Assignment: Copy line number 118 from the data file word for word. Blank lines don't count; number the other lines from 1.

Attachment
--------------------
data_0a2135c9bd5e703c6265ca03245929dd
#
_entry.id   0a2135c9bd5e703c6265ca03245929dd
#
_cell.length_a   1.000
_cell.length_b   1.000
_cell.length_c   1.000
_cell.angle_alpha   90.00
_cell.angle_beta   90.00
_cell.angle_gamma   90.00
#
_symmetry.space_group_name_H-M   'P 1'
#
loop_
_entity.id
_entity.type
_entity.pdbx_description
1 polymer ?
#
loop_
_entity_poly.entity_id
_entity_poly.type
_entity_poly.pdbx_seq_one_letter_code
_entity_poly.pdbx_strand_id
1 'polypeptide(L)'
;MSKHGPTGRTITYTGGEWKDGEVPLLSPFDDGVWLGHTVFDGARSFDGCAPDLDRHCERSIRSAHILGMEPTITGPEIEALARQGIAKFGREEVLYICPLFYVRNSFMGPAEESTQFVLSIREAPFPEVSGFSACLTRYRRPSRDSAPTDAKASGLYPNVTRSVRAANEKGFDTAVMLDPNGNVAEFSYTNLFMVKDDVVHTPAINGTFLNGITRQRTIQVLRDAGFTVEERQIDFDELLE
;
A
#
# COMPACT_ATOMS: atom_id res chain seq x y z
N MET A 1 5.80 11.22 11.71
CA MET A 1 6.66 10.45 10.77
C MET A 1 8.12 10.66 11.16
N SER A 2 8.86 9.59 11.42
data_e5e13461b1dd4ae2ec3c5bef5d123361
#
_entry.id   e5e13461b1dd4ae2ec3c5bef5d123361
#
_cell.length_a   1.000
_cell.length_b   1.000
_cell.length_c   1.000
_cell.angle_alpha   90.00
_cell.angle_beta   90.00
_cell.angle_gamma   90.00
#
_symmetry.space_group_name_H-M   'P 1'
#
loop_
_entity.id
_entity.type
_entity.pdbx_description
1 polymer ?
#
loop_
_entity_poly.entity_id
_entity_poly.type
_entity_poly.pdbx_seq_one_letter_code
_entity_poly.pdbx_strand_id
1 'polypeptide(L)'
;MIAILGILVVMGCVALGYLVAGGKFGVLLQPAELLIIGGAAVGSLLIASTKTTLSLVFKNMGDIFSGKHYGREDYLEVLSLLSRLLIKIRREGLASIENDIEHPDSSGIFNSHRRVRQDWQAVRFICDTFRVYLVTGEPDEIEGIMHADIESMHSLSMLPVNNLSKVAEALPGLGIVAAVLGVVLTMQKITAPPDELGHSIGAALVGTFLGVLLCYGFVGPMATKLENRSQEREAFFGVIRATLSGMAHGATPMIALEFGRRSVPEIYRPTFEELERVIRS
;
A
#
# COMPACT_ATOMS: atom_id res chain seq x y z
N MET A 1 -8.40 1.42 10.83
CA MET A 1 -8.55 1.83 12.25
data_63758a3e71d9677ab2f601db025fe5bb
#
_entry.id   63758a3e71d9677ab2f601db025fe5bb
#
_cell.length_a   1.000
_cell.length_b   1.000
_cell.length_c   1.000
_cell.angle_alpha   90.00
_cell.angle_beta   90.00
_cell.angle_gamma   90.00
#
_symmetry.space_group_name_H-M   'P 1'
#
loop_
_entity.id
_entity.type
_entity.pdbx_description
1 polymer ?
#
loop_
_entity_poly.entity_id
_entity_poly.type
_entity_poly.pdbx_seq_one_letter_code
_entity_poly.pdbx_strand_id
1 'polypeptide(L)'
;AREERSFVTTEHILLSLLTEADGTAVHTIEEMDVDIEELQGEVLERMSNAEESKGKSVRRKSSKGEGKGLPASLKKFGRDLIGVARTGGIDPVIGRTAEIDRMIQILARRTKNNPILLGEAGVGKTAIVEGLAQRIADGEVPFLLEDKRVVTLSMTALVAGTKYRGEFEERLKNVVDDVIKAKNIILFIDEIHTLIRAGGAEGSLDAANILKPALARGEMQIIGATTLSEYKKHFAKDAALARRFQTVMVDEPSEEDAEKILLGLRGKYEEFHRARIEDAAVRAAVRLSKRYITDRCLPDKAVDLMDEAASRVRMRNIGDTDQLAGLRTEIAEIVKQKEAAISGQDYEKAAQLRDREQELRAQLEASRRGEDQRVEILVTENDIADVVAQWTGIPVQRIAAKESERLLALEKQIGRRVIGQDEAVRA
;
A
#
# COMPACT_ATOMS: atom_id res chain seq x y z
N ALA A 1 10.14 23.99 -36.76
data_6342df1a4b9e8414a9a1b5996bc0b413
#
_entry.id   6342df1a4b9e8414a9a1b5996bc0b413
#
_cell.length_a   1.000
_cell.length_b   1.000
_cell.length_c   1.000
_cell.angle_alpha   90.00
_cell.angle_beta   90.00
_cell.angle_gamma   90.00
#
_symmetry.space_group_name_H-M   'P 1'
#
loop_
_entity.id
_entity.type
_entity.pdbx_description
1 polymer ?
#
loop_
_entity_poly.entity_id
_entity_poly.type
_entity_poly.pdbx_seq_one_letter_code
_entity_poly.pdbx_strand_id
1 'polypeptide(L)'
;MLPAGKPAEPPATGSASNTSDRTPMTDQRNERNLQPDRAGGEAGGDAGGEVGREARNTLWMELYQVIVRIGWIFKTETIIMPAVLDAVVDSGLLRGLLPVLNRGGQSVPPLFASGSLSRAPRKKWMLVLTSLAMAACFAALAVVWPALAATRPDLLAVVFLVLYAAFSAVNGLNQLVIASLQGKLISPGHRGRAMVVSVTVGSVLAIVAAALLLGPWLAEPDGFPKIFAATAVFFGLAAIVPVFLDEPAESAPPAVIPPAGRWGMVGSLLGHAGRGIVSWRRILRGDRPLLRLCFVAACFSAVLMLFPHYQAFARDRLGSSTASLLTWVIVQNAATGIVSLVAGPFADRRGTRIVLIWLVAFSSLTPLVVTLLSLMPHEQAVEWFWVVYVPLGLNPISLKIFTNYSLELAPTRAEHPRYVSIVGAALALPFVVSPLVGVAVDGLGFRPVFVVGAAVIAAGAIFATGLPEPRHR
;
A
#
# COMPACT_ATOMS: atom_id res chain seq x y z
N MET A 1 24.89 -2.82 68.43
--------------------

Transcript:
_entity_poly.entity_id